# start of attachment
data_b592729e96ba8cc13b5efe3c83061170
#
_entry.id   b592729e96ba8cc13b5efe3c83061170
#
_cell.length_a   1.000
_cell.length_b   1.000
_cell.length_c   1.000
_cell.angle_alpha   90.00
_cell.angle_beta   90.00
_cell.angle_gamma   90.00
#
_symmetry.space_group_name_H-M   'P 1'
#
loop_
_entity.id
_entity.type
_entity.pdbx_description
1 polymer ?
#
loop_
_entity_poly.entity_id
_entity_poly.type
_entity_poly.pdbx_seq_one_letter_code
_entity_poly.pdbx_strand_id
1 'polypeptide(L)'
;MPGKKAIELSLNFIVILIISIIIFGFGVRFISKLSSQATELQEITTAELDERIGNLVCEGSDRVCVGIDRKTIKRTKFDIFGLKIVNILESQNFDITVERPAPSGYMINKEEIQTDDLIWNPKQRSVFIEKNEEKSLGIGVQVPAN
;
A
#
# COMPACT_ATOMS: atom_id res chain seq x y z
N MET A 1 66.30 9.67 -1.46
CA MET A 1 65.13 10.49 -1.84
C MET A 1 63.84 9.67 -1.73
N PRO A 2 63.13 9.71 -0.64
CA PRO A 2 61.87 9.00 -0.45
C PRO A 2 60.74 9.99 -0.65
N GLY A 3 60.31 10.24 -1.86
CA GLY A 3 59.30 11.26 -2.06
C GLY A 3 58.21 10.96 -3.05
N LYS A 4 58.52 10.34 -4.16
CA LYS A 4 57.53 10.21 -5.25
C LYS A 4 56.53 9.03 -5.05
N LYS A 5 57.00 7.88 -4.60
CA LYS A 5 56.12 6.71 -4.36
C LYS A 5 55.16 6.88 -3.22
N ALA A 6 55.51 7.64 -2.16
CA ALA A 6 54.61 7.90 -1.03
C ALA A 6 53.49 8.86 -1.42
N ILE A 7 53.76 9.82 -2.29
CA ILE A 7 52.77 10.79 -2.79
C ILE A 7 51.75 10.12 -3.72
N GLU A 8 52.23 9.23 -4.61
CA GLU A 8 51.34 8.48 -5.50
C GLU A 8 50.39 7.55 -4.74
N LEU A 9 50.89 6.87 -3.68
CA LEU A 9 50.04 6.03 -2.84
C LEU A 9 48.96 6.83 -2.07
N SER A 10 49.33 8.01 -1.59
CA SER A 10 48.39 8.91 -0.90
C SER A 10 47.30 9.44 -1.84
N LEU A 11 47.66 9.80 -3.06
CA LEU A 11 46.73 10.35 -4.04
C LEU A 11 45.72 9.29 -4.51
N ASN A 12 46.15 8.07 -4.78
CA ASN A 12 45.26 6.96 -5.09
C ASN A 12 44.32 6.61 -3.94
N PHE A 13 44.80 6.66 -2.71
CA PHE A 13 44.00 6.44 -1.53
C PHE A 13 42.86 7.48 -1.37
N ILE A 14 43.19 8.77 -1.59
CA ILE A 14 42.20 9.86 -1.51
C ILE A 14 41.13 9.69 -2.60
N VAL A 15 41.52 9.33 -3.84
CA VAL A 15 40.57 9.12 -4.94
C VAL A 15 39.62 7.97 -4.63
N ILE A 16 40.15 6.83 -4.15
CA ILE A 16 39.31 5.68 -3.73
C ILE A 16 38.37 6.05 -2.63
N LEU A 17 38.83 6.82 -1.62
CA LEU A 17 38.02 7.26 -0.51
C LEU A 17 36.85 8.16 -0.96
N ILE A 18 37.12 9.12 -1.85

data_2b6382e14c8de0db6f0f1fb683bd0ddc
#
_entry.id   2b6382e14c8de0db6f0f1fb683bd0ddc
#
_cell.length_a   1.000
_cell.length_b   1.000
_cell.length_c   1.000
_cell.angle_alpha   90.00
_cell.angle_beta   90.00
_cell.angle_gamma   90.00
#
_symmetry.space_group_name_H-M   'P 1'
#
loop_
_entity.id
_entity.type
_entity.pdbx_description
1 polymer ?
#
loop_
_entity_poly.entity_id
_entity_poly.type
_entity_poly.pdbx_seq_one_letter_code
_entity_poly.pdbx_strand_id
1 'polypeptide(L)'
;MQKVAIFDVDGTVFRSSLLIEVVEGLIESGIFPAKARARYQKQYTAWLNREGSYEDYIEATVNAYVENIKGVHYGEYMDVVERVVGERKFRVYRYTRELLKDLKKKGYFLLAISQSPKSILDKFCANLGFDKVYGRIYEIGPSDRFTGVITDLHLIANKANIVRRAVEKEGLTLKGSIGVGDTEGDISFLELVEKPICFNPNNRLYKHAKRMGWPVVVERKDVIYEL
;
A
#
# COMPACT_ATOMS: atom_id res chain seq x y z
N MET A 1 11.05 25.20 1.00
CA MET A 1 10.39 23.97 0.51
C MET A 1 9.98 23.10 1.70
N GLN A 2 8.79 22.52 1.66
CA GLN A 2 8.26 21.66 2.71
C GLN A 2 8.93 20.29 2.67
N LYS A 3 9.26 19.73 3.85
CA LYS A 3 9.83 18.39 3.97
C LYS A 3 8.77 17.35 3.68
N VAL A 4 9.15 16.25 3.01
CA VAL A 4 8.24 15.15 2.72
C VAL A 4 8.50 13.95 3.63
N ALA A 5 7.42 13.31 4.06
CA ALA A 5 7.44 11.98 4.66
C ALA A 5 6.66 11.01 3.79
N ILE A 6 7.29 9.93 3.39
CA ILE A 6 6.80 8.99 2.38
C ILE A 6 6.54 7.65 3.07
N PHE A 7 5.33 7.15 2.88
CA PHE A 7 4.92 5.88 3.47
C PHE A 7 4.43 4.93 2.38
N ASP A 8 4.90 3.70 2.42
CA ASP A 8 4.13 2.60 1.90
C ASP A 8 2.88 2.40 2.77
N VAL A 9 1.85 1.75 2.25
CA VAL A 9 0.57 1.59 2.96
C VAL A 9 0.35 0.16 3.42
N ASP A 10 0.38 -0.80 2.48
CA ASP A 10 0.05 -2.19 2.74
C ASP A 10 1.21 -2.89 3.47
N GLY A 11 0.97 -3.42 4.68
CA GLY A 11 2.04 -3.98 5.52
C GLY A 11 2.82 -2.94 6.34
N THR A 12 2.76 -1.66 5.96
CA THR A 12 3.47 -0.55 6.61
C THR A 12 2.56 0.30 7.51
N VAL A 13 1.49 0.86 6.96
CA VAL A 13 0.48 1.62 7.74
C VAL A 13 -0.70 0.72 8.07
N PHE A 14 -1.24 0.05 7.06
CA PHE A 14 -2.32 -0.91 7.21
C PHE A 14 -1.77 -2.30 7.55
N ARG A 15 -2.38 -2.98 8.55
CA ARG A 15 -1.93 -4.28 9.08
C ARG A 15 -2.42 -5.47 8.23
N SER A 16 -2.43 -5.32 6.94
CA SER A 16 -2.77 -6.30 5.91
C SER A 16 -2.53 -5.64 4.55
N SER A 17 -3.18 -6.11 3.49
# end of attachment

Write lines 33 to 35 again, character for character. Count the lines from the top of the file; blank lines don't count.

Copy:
C MET A 1 63.84 9.67 -1.73
N PRO A 2 63.13 9.71 -0.64
CA PRO A 2 61.87 9.00 -0.45